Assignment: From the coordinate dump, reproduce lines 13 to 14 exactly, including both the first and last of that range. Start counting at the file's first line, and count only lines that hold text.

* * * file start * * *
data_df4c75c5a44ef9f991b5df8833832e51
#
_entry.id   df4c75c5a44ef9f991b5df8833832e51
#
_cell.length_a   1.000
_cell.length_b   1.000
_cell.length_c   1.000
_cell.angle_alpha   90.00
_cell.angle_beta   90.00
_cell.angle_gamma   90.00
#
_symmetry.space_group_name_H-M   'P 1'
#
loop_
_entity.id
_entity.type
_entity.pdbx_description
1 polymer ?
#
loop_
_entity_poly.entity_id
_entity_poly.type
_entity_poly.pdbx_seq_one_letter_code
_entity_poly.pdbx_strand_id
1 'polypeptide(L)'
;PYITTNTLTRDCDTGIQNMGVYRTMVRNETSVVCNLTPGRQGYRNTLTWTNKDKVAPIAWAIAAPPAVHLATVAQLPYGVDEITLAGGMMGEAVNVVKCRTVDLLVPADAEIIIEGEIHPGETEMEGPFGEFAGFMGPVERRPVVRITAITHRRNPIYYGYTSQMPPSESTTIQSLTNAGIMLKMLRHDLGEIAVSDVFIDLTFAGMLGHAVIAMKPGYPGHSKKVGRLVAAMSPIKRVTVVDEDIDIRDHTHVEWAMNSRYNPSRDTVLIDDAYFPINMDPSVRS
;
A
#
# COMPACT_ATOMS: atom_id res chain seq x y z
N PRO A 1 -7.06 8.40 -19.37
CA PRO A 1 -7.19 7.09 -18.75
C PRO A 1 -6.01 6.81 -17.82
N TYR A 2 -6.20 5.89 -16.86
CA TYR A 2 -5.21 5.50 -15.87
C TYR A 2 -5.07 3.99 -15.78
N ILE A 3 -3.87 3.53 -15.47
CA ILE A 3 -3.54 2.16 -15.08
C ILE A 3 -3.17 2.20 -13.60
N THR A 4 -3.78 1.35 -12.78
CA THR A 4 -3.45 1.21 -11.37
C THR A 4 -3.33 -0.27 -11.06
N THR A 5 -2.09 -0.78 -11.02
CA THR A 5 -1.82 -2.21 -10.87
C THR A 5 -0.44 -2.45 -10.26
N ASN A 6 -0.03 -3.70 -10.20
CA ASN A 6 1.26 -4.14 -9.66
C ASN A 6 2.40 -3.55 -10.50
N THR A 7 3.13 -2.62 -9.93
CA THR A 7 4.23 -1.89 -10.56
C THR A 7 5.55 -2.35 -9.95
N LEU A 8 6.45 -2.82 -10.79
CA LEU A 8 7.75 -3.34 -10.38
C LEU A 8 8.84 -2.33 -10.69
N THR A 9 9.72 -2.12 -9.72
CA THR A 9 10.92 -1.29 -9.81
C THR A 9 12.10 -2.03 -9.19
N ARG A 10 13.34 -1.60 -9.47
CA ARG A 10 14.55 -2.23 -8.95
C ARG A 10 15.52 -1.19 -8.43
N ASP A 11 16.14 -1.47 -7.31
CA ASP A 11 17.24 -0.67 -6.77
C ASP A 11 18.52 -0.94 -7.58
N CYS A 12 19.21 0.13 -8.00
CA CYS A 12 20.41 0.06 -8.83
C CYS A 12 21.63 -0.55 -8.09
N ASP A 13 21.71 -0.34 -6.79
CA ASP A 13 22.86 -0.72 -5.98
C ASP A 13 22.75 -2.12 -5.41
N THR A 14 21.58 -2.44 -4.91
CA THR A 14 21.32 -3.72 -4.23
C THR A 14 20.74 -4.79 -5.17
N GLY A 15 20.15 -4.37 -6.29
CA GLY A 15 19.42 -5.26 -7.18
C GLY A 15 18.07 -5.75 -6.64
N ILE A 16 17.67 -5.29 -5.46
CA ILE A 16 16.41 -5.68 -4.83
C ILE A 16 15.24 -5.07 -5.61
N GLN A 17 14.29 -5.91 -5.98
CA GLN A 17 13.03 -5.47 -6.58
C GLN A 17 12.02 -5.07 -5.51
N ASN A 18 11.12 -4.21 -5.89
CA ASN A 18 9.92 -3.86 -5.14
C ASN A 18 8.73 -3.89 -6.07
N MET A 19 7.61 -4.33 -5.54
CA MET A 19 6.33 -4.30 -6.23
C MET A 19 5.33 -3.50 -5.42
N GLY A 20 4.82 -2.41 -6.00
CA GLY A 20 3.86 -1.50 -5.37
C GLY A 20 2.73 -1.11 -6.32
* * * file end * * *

#
loop_